School of Education


Doctor of Education in Educational Leadership (EdD)


Michelle Barthlow


School Climate, Christian Education, Teacher-Administrator Perceptions


Education | Educational Leadership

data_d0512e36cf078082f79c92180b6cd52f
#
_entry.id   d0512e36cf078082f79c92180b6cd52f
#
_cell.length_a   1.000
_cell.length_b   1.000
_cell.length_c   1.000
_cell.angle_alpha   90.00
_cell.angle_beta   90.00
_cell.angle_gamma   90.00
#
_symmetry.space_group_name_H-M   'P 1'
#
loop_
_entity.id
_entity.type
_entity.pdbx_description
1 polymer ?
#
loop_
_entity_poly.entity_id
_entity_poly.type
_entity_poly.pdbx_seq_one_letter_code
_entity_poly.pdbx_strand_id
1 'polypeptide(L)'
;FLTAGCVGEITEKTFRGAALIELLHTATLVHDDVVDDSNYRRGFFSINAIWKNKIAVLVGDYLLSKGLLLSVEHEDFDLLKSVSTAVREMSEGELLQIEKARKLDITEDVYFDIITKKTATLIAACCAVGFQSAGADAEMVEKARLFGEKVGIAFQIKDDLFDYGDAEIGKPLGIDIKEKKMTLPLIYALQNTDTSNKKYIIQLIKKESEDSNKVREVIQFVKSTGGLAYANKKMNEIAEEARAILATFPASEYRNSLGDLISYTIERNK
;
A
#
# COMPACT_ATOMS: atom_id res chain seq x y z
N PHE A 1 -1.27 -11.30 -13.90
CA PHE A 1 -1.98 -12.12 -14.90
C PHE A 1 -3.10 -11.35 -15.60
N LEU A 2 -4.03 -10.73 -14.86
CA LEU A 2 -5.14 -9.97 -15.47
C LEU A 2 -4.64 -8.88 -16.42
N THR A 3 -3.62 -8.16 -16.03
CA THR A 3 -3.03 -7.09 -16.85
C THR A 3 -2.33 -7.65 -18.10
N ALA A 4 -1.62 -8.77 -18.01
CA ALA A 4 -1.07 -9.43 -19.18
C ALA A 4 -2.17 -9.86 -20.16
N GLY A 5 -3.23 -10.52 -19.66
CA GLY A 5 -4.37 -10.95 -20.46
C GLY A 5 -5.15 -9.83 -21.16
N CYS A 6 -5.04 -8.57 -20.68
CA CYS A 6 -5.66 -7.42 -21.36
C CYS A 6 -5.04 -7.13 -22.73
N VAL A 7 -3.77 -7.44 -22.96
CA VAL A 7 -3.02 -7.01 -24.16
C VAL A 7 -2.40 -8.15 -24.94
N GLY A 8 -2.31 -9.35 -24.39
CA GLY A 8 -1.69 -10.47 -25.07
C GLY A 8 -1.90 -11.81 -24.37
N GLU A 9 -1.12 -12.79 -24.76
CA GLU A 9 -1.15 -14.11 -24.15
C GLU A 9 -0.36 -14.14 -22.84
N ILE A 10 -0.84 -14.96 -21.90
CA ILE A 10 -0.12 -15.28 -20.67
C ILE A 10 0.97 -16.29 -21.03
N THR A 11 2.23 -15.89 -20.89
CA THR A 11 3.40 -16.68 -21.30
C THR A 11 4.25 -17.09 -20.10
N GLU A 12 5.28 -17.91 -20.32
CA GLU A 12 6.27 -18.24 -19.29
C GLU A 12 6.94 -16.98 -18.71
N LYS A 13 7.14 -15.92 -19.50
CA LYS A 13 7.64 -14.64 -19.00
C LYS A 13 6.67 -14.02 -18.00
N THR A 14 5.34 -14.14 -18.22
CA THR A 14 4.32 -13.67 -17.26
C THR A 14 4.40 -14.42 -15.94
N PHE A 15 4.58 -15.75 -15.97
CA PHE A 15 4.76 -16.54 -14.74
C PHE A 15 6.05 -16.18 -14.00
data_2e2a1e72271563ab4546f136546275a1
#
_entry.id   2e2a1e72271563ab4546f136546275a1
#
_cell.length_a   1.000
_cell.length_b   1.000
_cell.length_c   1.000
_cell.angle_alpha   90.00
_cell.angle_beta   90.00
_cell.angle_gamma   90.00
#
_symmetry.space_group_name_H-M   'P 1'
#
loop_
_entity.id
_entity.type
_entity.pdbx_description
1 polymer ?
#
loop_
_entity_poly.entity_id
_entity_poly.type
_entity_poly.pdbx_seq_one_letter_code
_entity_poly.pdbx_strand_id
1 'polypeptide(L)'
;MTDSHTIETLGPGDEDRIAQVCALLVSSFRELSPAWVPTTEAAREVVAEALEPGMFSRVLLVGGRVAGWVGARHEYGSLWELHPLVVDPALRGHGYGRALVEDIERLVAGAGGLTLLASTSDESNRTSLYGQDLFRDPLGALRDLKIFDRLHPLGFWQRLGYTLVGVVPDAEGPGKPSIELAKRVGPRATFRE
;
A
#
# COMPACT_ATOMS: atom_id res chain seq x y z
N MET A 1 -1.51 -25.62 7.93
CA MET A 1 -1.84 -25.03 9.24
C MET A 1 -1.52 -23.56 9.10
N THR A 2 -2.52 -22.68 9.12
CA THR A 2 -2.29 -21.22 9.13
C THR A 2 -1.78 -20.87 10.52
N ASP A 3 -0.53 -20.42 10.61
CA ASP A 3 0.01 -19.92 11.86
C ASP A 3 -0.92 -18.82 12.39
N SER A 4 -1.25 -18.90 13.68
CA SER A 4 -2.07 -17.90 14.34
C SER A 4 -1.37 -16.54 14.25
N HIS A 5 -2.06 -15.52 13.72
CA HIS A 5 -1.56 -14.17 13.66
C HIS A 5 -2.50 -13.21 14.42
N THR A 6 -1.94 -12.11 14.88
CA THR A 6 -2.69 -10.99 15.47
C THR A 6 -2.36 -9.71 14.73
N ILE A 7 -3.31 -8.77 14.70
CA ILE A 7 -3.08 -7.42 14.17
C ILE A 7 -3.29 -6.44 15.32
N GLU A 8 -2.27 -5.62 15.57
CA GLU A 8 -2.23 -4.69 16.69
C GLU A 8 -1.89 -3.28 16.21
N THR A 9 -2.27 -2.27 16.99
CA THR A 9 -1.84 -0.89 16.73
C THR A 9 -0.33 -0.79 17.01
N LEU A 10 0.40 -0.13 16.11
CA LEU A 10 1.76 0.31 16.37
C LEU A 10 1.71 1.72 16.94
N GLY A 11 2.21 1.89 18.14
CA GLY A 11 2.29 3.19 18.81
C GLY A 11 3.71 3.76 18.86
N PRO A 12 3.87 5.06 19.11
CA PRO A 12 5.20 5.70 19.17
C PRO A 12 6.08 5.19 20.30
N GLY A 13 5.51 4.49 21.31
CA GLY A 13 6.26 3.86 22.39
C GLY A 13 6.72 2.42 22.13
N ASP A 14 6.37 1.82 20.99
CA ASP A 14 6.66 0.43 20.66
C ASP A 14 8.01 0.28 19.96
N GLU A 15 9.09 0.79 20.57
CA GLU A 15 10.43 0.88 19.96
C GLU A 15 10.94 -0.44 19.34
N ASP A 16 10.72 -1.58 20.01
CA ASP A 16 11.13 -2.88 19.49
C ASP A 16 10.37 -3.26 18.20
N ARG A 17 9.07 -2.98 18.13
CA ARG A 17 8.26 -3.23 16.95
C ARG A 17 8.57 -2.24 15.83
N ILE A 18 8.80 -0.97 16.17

School climate has been researched for the past 100 years. However, there is a lack of school climate research focused on perceptual differences between school leaders and teachers. It is important to evaluate stakeholder differences, as principals are tasked with forming the climate of the school and teachers are responsible for relaying that climate to students. Furthermore, there is a lack of school climate studies conducted in private Christian schools. Christian school leaders need school climate data to help sustain and improve Christian education. The purpose of this causal comparative study is to evaluate perceptual differences between administrators and teachers in Christian schools in the southeast region of the United States. The participants were chosen from a convenience sample of high school teachers and administrators from Association of Christian Schools International (ACSI) member schools in the southeast region of the United States (N=50 teachers and N=50 administrators). The participants received an email requesting them to complete a survey by clicking on the survey link and responding to the questions. Data was collected from participants’ responses to the revised School-Level Environment Questionnaire (r-SLEQ). Multivariate analysis of variance (MANOVA) was used to determine if perceptual differences exist between teachers and administrators. The data analysis produced three significant findings. There were statistically significant differences in the overall school climate domain, the decision-making domain, and the school resources domain. This study reveals the specific areas in which Christian school educators should focus their attention in order to improve their school climate. Recommendations for further research include replicating this study in additional Christian school regions to increase generalizability.